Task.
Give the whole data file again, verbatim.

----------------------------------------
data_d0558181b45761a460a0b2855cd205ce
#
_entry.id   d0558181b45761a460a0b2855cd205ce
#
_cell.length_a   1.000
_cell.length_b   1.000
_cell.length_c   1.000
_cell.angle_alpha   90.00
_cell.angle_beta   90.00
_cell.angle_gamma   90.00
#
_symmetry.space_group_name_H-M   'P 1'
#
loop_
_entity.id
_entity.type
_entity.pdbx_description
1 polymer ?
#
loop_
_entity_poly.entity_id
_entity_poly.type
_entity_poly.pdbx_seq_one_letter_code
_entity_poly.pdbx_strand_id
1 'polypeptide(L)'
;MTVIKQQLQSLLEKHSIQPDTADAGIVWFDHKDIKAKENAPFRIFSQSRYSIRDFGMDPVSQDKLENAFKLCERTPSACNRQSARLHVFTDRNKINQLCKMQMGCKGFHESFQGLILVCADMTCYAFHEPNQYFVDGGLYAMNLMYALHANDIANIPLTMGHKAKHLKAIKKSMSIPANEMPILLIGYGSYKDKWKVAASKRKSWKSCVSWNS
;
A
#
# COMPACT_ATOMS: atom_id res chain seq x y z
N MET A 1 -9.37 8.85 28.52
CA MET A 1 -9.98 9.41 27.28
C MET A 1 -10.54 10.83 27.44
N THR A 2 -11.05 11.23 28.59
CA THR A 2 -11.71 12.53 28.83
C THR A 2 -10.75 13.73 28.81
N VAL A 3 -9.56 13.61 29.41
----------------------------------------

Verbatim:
data_d0558181b45761a460a0b2855cd205ce
#
_entry.id   d0558181b45761a460a0b2855cd205ce
#
_cell.length_a   1.000
_cell.length_b   1.000
_cell.length_c   1.000
_cell.angle_alpha   90.00
_cell.angle_beta   90.00
_cell.angle_gamma   90.00
#
_symmetry.space_group_name_H-M   'P 1'
#
loop_
_entity.id
_entity.type
_entity.pdbx_description
1 polymer ?
#
loop_
_entity_poly.entity_id
_entity_poly.type
_entity_poly.pdbx_seq_one_letter_code
_entity_poly.pdbx_strand_id
1 'polypeptide(L)'
;MTVIKQQLQSLLEKHSIQPDTADAGIVWFDHKDIKAKENAPFRIFSQSRYSIRDFGMDPVSQDKLENAFKLCERTPSACNRQSARLHVFTDRNKINQLCKMQMGCKGFHESFQGLILVCADMTCYAFHEPNQYFVDGGLYAMNLMYALHANDIANIPLTMGHKAKHLKAIKKSMSIPANEMPILLIGYGSYKDKWKVAASKRKSWKSCVSWNS
;
A
#
# COMPACT_ATOMS: atom_id res chain seq x y z
N MET A 1 -9.37 8.85 28.52
CA MET A 1 -9.98 9.41 27.28
C MET A 1 -10.54 10.83 27.44
N THR A 2 -11.05 11.23 28.59
CA THR A 2 -11.71 12.53 28.83
C THR A 2 -10.75 13.73 28.81
N VAL A 3 -9.56 13.61 29.41